Stitching together multiple images, we can create all sorts of fantastical scenes, from a little girl having a conversation with three of herselves, to all the hours of a day stretched across the canvas, to a swan swimming in a teacup. The possibilities are as endless as your imagination. 

How to do it, in a word

Start with the photo which will serve as the background of the final image. Then add new layers for each element you want in the photo—from people to animals, to locomotives and beyond. Using the Magic Wand tool, draw a selection around the element. 

Click on the “Mask” button below, and remove the background from the element you are adding by painting the mask square white. Next click the “Mask” button below the layers, or put the selection onto a new layer. By choosing a Layer Mask, you can add or delete parts of the original photo by coloring the mask layer. White to reveal, and black to hide. 

How to do it, with more nuance

Plan the image

Begin with a plan for the image. Sketch it on paper if you can—it needn’t be more than a quick outline. Will the image take place indoors, at night, in a city park, on the moon? Consider how the lighting will play across the scene, and keep this in mind when photographing the other elements you will introduce to the image, to ensure it looks as realistic as possible. 

Create a mood board to help plan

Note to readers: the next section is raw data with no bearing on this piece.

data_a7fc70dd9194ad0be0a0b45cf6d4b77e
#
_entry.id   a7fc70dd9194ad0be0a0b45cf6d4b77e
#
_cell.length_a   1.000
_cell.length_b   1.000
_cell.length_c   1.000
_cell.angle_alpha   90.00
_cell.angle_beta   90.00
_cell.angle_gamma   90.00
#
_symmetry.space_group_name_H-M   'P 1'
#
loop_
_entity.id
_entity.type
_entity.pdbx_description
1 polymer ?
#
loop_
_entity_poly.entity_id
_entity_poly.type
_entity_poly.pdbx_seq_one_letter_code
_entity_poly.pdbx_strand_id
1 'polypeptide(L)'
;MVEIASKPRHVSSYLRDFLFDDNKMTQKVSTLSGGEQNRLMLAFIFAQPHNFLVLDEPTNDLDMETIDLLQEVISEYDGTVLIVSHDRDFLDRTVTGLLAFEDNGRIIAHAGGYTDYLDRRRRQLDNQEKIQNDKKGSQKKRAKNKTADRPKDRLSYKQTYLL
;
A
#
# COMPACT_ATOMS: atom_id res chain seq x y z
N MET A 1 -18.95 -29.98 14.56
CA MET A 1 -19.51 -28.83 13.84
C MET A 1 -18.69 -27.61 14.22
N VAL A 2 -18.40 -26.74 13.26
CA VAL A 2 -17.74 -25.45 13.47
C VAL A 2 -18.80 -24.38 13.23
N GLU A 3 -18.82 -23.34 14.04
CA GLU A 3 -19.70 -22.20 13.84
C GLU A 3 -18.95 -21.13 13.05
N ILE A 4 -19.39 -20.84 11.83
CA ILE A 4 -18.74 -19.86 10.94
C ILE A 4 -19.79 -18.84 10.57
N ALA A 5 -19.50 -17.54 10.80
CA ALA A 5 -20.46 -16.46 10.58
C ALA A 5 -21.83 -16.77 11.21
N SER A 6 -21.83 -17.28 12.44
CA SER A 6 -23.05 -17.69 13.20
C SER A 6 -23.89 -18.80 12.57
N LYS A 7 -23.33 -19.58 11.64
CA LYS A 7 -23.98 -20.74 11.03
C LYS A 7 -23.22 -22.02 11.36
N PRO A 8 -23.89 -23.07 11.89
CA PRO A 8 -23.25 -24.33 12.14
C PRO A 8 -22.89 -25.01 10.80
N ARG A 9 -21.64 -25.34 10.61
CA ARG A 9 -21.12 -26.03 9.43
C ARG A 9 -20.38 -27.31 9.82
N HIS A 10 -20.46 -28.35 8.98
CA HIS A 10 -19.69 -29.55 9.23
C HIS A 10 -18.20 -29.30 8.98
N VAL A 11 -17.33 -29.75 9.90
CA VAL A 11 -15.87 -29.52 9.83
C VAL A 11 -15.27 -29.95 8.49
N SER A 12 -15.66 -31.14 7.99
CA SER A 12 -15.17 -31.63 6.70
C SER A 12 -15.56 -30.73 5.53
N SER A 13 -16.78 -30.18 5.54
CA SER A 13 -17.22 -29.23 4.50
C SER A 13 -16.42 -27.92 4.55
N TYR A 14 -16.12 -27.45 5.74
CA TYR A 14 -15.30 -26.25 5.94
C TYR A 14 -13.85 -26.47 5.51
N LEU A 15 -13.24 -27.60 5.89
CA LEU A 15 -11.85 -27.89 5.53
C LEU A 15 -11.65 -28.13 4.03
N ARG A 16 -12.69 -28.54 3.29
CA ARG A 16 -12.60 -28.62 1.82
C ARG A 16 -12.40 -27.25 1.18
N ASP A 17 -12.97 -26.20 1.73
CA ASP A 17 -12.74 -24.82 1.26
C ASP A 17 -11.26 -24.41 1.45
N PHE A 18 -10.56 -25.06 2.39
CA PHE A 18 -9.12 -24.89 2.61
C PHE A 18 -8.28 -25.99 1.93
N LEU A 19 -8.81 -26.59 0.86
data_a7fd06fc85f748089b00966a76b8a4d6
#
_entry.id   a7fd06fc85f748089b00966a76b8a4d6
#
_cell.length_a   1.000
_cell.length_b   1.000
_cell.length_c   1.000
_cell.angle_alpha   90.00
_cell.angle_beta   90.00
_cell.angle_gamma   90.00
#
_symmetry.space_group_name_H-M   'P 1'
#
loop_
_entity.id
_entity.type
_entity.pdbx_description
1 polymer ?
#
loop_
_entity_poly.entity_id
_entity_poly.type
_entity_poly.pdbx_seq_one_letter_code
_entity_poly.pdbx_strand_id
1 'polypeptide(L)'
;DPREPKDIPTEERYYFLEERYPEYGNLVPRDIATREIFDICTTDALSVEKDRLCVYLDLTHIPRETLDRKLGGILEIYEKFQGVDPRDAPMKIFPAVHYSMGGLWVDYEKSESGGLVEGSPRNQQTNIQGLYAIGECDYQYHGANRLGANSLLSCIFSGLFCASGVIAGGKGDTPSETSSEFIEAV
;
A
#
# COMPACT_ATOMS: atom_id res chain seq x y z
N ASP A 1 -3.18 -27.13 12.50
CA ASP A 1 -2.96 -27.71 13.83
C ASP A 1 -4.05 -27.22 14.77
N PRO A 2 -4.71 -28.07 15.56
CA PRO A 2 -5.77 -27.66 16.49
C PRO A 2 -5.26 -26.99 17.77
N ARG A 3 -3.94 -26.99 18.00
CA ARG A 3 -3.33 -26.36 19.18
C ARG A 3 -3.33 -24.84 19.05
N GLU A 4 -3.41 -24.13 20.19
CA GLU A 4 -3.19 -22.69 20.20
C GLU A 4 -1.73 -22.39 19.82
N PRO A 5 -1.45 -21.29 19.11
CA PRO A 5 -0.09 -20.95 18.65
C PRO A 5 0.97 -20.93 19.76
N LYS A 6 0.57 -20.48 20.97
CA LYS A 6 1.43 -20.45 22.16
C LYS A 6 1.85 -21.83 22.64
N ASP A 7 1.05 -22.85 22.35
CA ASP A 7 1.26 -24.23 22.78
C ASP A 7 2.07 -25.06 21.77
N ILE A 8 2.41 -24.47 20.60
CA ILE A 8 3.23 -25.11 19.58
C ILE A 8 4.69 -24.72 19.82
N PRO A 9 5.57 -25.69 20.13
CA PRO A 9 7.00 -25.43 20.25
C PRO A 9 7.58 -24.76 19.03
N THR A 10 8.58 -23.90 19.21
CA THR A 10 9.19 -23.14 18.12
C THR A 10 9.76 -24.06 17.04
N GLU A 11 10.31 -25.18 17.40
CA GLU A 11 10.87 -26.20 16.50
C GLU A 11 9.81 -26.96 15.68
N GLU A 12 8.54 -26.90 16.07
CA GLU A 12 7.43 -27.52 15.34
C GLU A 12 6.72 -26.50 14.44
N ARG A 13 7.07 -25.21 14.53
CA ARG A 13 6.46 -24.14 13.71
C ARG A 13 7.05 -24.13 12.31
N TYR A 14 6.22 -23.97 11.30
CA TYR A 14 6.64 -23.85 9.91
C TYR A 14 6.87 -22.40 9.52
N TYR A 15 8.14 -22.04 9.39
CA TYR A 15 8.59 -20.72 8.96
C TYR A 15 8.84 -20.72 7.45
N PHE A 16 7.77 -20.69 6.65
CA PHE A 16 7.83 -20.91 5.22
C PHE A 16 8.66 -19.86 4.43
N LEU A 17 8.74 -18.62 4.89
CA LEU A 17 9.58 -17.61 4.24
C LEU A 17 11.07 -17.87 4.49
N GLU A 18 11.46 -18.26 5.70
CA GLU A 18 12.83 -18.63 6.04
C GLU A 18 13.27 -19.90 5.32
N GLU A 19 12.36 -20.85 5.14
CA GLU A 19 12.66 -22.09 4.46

Utilizing a mood board can be a great way to help build ideas for your image, including color schemes, textures, perspectives, and other details you may want to include. Putting them all in one place will make it easier to see what works and what you want to change. You can also use this moment to gather important references.

For example, if you’re planning a wintery morning scene, find real images of the snow in the morning light, to see how the light plays on the snow, what the texture is like, etc. 

Create a narrative

The more you work with an image, the more you will naturally start to build a narrative around the characters in the scene, and this will add enormous depth to your final photo. If there is a girl holding a balloon, out of which is bursting an eagle, for example, then how did the girl get the balloon?

Was she expecting the eagle? What is her reaction? Does the eagle have wings fully out-stretched, or are they still unfurling? What time of day is it? Why is that significant? Did the girl steal the balloon from a witch? Is the witch watching? All of these sorts of questions will help you build a compelling image. 

Tweak your sketch

With so much work having gone into your image at this point, you’ve probably come up with some new ideas. This is the moment to adjust your initial sketch, or maybe even draw a new one entirely. Get a good idea of how you’ll be bringing each element to life, and now it’s time to get started! 

Source: Unsplash

Shoot on a green screen